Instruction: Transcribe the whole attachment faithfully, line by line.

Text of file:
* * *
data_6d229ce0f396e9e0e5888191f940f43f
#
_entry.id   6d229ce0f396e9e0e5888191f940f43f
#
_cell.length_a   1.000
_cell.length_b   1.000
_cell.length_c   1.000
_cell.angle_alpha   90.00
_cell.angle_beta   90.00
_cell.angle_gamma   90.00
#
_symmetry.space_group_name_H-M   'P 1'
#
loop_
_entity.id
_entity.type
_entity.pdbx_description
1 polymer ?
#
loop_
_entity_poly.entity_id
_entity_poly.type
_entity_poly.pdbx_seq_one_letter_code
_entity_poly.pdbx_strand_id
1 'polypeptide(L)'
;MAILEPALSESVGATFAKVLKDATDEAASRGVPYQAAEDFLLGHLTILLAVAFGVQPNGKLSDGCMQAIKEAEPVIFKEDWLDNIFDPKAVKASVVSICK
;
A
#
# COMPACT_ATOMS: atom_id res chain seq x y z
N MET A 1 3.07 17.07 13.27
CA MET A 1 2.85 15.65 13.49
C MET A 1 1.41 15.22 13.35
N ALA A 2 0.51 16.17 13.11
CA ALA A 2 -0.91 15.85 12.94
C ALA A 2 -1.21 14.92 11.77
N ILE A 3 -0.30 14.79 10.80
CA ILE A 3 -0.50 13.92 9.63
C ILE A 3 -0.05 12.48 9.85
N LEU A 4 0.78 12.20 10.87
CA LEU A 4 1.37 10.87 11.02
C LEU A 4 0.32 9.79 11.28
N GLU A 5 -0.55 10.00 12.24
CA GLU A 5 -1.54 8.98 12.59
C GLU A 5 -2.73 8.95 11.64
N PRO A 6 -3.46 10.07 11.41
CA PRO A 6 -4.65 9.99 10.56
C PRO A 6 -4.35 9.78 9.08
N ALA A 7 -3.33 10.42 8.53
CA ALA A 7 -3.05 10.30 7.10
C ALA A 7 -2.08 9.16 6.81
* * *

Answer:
data_6d229ce0f396e9e0e5888191f940f43f
#
_entry.id   6d229ce0f396e9e0e5888191f940f43f
#
_cell.length_a   1.000
_cell.length_b   1.000
_cell.length_c   1.000
_cell.angle_alpha   90.00
_cell.angle_beta   90.00
_cell.angle_gamma   90.00
#
_symmetry.space_group_name_H-M   'P 1'
#
loop_
_entity.id
_entity.type
_entity.pdbx_description
1 polymer ?
#
loop_
_entity_poly.entity_id
_entity_poly.type
_entity_poly.pdbx_seq_one_letter_code
_entity_poly.pdbx_strand_id
1 'polypeptide(L)'
;MAILEPALSESVGATFAKVLKDATDEAASRGVPYQAAEDFLLGHLTILLAVAFGVQPNGKLSDGCMQAIKEAEPVIFKEDWLDNIFDPKAVKASVVSICK
;
A
#
# COMPACT_ATOMS: atom_id res chain seq x y z
N MET A 1 3.07 17.07 13.27
CA MET A 1 2.85 15.65 13.49
C MET A 1 1.41 15.22 13.35
N ALA A 2 0.51 16.17 13.11
CA ALA A 2 -0.91 15.85 12.94
C ALA A 2 -1.21 14.92 11.77
N ILE A 3 -0.30 14.79 10.80
CA ILE A 3 -0.50 13.92 9.63
C ILE A 3 -0.05 12.48 9.85
N LEU A 4 0.78 12.20 10.87
CA LEU A 4 1.37 10.87 11.02
C LEU A 4 0.32 9.79 11.28
N GLU A 5 -0.55 10.00 12.24
CA GLU A 5 -1.54 8.98 12.59
C GLU A 5 -2.73 8.95 11.64
N PRO A 6 -3.46 10.07 11.41
CA PRO A 6 -4.65 9.99 10.56
C PRO A 6 -4.35 9.78 9.08
N ALA A 7 -3.33 10.42 8.53
CA ALA A 7 -3.05 10.30 7.10
C ALA A 7 -2.08 9.16 6.81